In the Gospel of John, Jesus often expressed identity with I AM statements, in Greek the ego eimi. In fact, John’s Jesus uses this phrase seven times. I AM…the bread of life, the light of the world, the gate, the good shepherd, the resurrection and the life, the way, the truth, and the life, and the true vine. And in John 10 Jesus also expressed what Jesus is not. Jesus is not a thief or destroyer of life, but instead a giver of life, a full life. John’s metaphor involved sheep, a shepherd, and a gate. Jesus was portrayed as a good shepherd, one who will lay down one’s own life for the sheep, stand with them when they are in trouble. In fact, this image of Jesus as good shepherd is a more ancient symbol for Jesus than the cross. Before Roman Christianity developed its own symbols, followers of Jesus resonated with the simple image of a shepherd who cares for sheep and knows them by name.

good-shepherd

Sadly, as mentioned previously, religions are created by humans and thus end up serving the desires of humans. That means that religions easily lose their way when they stray from the core elements of message and practice. Jesus, in no Gospel account, was violent, uncaring, exclusive, or judgmental.

Jesus didn’t try to steal people’s identities.

Jesus didn’t destroy people’s lives. Jesus was a giver of life to all. And yet, particular brands of Christianity [including American Christianity] have skewed Jesus’ message and even the image of the good shepherd to be about exclusion, judgement, and even violence. It is so sad to know that there are people who claim to be a follower of this Jesus and consistently mistreat people because of their cultural or linguistic heritage; their gender expression or identification; who they love; how much money they have; the color of their skin. This is why, as I mentioned, it is essential for us to not be silent while this is going on. We cannot hide from the wolves and thieves who seek to destroy. We must confront them, for the sake of our friends and neighbors who are being bullied, and excluded, and told that their lives do not have value.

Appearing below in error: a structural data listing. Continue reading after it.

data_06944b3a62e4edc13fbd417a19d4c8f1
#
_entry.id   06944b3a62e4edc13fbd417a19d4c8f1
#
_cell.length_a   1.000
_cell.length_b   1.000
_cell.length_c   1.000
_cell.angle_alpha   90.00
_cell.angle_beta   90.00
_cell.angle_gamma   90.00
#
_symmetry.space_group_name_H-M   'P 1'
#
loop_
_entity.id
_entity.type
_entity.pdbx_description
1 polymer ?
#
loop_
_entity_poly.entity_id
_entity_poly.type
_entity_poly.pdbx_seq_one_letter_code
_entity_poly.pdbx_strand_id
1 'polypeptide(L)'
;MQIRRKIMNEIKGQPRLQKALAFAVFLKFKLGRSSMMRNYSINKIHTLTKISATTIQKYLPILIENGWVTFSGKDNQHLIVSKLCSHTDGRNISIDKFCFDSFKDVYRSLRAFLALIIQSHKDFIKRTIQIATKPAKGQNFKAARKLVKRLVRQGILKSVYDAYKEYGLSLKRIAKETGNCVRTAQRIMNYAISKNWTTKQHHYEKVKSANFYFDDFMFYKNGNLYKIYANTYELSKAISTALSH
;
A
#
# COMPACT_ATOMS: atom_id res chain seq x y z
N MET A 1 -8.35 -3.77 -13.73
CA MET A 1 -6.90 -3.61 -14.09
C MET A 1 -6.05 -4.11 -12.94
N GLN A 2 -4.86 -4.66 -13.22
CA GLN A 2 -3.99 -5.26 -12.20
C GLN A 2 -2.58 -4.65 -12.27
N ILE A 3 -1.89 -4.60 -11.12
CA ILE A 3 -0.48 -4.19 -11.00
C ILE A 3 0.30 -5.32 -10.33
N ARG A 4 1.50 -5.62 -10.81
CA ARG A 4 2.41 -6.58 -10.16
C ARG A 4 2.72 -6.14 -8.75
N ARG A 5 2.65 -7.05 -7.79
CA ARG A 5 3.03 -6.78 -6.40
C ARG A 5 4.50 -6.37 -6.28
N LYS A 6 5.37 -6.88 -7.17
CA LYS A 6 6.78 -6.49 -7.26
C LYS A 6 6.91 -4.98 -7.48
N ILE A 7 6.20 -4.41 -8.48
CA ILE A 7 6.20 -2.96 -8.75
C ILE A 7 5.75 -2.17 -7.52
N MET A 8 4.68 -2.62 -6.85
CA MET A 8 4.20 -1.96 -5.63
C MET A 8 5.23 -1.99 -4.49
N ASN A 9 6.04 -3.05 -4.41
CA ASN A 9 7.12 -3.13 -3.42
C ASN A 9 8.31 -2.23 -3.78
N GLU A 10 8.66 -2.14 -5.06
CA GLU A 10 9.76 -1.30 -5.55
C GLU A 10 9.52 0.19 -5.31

And we need to tell the blessed story that gives life. Everyone deserves this type of love and care that the good shepherd offers to all. Everyone. And all of us should be loving and caring in this way, in the world. For if we choose to identify with this good shepherd, if we choose to believe that God offers us a full life and acceptance as we are, then doesn’t it follow that we should wish for others to experience the same thing?

You see, I think what gives us life as individuals is a good place to start. So ask yourself: what gives me life? Who are the people who give me life? Go to that place. Then, think about all those around you—regardless of their religious traditions or lack thereof; no matter what gender they express or identify with; no matter who they love or what they look like or how much they make or what language they speak. Think about those around you. Don’t you want them to feel alive, cared for, loved? My answer is yes. And all of us who do answer yes to that question, let’s do something about it. Be life-givers in your conversations, your interactions, your decisions, your tweets, and your connections. And if you feel bullied or destroyed or hurt or not invited—I am sorry that this has happened to you. It’s not something you deserve. What you do deserve is love and kindness and community. Let’s work on that together.